Man is free at the instant he wants to be.
Burma’s government is making me rethink my attitude towards foreign involvement. My personal experience has led to to view intervention unfavorably: I grew up on overseas military bases, which are not always family-friendly. Later, I watched the Iraq failure along with the rest of America, which led me to believe that military involvement in other nations should be incredibly limited.
For me, limited meant only helping if a nation ask us for help, or if the United States was under attack. Even in those situations, I’m very weary of violent solutions. Direct force just doesn’t seem a viable problem-solving method.
Enter Burma: a cyclone kills as much as 100,000 people, and the insane military dictatorship in charge denies all foreign aid. Are they protecting the opium trade? Do they just hate their own people and want them weak and helpless, so as to better control them? In short, how is any of this alright?
Also, a democratic parliament does exist for Burma, but the Junta has exiled them (the military party received less than 2% of the vote when elections were last held). It would seem that Burma’s government is holding the people hostage, thus negating the truth of the above Voltaire quote.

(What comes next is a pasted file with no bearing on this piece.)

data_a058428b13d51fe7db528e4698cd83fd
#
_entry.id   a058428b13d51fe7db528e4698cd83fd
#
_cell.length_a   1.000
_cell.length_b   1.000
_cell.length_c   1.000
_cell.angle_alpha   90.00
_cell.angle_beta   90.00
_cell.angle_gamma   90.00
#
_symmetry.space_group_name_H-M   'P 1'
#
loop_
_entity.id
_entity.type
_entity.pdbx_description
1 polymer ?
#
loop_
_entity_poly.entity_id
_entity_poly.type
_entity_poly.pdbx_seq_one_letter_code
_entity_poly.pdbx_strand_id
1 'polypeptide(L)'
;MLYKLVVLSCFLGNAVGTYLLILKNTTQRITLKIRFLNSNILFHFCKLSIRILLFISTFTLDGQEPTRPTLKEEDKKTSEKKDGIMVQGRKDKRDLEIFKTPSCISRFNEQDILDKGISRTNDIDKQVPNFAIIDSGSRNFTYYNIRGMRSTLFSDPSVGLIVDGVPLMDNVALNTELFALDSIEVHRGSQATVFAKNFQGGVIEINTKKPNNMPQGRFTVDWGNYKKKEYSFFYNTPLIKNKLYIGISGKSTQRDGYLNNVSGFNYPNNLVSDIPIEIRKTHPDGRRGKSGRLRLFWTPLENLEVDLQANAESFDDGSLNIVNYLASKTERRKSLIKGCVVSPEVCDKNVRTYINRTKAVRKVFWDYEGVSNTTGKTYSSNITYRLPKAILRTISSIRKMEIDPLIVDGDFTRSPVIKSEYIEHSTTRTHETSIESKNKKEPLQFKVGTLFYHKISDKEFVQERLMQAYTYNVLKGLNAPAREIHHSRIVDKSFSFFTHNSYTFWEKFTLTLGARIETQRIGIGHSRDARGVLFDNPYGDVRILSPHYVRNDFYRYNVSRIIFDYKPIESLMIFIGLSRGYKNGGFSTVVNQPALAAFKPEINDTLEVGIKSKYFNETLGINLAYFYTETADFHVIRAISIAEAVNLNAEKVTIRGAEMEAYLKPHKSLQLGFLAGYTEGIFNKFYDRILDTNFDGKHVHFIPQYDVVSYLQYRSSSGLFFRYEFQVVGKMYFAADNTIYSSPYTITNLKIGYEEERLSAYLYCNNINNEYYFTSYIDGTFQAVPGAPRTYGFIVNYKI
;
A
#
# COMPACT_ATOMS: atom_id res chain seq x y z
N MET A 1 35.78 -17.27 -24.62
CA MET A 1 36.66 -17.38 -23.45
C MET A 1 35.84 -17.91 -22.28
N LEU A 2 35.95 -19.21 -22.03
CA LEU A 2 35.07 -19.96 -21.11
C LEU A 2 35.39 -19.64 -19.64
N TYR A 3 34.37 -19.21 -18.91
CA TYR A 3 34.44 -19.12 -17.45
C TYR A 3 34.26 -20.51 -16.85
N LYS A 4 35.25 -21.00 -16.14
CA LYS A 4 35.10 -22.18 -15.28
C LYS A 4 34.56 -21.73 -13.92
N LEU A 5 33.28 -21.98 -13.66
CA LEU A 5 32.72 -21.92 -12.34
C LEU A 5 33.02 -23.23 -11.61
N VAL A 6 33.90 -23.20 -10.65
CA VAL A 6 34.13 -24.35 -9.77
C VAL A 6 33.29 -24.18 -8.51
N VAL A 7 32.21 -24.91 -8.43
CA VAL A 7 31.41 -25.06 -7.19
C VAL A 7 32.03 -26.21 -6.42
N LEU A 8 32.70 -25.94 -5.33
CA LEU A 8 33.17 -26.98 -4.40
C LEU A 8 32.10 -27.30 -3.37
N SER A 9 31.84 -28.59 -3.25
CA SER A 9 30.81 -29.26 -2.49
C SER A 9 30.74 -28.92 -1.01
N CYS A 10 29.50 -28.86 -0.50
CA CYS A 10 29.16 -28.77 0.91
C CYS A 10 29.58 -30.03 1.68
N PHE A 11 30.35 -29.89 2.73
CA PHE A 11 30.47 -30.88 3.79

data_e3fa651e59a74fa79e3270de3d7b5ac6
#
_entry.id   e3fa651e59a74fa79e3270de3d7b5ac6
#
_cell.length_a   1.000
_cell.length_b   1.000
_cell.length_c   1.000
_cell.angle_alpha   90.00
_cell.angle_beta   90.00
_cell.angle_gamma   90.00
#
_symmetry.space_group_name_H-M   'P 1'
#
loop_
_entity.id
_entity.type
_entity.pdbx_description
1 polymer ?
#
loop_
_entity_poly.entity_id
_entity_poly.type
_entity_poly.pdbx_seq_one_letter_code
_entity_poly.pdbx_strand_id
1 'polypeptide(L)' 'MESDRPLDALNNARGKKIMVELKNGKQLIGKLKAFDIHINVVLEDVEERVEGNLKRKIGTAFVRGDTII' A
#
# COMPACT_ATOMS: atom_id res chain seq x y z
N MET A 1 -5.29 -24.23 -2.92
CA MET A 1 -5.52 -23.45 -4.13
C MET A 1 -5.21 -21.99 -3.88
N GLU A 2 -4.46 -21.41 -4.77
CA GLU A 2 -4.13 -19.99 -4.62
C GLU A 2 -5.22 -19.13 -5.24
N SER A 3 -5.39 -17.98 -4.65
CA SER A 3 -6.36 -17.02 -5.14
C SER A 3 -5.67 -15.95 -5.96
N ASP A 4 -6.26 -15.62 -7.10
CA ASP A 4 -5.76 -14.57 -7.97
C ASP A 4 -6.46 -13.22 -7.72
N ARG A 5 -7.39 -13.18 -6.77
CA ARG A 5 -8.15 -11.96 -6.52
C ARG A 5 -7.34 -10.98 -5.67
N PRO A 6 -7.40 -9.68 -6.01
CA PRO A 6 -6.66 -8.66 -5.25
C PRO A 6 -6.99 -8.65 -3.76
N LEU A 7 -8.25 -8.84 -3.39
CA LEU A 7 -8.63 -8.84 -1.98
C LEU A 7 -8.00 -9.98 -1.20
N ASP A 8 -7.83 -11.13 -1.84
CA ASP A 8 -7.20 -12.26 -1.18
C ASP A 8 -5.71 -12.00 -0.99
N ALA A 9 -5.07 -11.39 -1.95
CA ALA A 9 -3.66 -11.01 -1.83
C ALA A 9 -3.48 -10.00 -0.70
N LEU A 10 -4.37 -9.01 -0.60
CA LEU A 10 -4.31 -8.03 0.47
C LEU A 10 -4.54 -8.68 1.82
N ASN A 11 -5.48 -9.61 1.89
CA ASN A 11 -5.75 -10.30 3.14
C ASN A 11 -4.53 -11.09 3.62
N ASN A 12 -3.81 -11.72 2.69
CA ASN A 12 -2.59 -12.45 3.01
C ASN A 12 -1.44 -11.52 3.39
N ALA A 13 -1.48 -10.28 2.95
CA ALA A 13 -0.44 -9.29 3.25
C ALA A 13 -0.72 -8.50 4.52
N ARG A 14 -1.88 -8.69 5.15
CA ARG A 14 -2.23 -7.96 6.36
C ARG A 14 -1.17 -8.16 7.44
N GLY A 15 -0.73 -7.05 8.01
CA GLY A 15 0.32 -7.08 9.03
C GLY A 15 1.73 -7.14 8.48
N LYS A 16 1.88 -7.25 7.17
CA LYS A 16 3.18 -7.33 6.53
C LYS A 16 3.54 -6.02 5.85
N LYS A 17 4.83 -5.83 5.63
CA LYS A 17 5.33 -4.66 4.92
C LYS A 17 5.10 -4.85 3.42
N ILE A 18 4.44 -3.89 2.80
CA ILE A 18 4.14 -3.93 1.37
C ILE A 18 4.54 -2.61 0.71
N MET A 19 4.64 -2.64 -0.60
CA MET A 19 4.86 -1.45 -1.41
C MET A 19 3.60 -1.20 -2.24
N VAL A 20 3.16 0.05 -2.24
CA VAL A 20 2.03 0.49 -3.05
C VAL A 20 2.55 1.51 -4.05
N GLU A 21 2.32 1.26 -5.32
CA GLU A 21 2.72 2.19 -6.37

The international community, and the United States in particular, have the power to force aid on the Burmese people. The military could sweep in, knock out the powers-that-be, let the parliament back in, and start administering aid to cyclone victims. Mekhami mentioned rebuilding Burmese infrastructure and guaranteeing stability. I disagree. While I’ll tentatively admit to a moral obligation to provide aid, I can’t see any such obligation to rebuild Burma. They’re still entitled to national self-determination. The only reason I’m even thinking it is acceptable to remove the current government is because they’re refusing to accept help for their own people in a rather drastic situation. Nation-building is at the heart of the Iraq quagmire, and we don’t need two of those.